Do I need to brush my teeth after oil pulling?

Experts point out that brushing your teeth after oil pulling is generally recommended.

“Depending on the oil you use, you might be able to brush with more toothpaste for longer if your mouth tastes like salad,” Messina says.

How often do you pump oil?

Experts note that most advice on oil pulling recommends practicing once or twice a day. “If you do oil pulling as an additional treatment, that's fine,” Messina says.

Avoid swallowing oil and spit it in the trash rather than the sink when you're done, as oil can clog pipes, TODAY.com previously reported.

Do dentists recommend oil pulling?

Due to a lack of scientific evidence, the American Dental Association does not recommend oil pulling as a dental hygiene practice.

“I personally wouldn't recommend it because I can't find the science to support it,” Wolfe said.

Messina added: “Dentists won't recommend it because there's no scientific evidence that it's beneficial, but we certainly won't discourage it unless people are willing to do it instead of doing something beneficial.”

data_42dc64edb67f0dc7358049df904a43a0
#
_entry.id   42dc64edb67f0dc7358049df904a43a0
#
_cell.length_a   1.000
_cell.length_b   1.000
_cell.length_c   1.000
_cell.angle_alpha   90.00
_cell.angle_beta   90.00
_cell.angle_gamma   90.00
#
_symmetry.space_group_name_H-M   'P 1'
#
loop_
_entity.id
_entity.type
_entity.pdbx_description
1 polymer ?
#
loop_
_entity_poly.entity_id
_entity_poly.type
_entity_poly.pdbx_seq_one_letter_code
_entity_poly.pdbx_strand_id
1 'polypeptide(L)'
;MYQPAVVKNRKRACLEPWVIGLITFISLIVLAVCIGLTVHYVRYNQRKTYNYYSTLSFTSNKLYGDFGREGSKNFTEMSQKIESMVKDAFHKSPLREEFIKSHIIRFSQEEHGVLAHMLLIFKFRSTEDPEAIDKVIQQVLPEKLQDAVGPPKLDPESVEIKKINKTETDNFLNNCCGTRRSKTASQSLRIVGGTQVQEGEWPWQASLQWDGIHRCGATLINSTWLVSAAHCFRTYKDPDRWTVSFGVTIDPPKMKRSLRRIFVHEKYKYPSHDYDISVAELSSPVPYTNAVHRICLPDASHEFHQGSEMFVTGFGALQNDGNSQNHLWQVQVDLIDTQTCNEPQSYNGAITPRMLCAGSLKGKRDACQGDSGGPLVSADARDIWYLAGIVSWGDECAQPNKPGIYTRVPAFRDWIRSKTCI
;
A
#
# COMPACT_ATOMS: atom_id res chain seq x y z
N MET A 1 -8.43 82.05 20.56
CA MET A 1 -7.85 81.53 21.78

Mohideen agreed that while most dentists wouldn't recommend oil pulling, “as long as you're brushing with fluoride toothpaste, flossing or water flossing, I don't think they care.”

The ADA and dentists recommend brushing twice a day for at least two minutes with fluoride toothpaste and flossing once a day. It's also important to avoid smoking, visit your dentist annually, and get routine cleanings.

As with any claims about any remedy on social media, if you have questions or want to change your dental hygiene habits, try to find reliable sources and talk to your dentist.

“Everyone's oral health needs are different … and your dentist can provide recommendations based on your individual situation,” Messina said.

This article was originally published on TODAY.com

Source link

Leave a Reply

Your email address will not be published. Required fields are marked *